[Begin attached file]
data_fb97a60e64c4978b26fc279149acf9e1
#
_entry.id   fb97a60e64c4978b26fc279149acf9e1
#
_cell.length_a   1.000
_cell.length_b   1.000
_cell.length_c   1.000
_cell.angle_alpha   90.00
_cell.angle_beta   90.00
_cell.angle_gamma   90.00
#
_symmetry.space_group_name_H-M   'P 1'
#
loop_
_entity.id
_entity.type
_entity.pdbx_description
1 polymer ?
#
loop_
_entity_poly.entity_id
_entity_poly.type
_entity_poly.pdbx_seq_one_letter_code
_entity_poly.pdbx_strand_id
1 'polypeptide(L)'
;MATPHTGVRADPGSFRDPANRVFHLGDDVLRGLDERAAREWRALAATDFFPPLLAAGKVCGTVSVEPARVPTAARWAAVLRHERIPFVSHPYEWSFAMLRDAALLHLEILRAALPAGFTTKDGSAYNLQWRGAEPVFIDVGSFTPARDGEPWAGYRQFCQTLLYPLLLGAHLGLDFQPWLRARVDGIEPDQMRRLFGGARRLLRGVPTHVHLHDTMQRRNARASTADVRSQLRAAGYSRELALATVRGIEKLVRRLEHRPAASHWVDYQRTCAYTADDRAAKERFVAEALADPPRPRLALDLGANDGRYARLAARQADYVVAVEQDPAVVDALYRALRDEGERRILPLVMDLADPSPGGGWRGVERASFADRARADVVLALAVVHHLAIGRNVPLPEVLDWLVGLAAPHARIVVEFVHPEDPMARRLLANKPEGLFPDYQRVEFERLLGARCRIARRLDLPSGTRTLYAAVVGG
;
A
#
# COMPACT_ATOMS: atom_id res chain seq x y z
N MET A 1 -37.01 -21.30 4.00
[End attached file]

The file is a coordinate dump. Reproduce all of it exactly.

data_fb97a60e64c4978b26fc279149acf9e1
#
_entry.id   fb97a60e64c4978b26fc279149acf9e1
#
_cell.length_a   1.000
_cell.length_b   1.000
_cell.length_c   1.000
_cell.angle_alpha   90.00
_cell.angle_beta   90.00
_cell.angle_gamma   90.00
#
_symmetry.space_group_name_H-M   'P 1'
#
loop_
_entity.id
_entity.type
_entity.pdbx_description
1 polymer ?
#
loop_
_entity_poly.entity_id
_entity_poly.type
_entity_poly.pdbx_seq_one_letter_code
_entity_poly.pdbx_strand_id
1 'polypeptide(L)'
;MATPHTGVRADPGSFRDPANRVFHLGDDVLRGLDERAAREWRALAATDFFPPLLAAGKVCGTVSVEPARVPTAARWAAVLRHERIPFVSHPYEWSFAMLRDAALLHLEILRAALPAGFTTKDGSAYNLQWRGAEPVFIDVGSFTPARDGEPWAGYRQFCQTLLYPLLLGAHLGLDFQPWLRARVDGIEPDQMRRLFGGARRLLRGVPTHVHLHDTMQRRNARASTADVRSQLRAAGYSRELALATVRGIEKLVRRLEHRPAASHWVDYQRTCAYTADDRAAKERFVAEALADPPRPRLALDLGANDGRYARLAARQADYVVAVEQDPAVVDALYRALRDEGERRILPLVMDLADPSPGGGWRGVERASFADRARADVVLALAVVHHLAIGRNVPLPEVLDWLVGLAAPHARIVVEFVHPEDPMARRLLANKPEGLFPDYQRVEFERLLGARCRIARRLDLPSGTRTLYAAVVGG
;
A
#
# COMPACT_ATOMS: atom_id res chain seq x y z
N MET A 1 -37.01 -21.30 4.00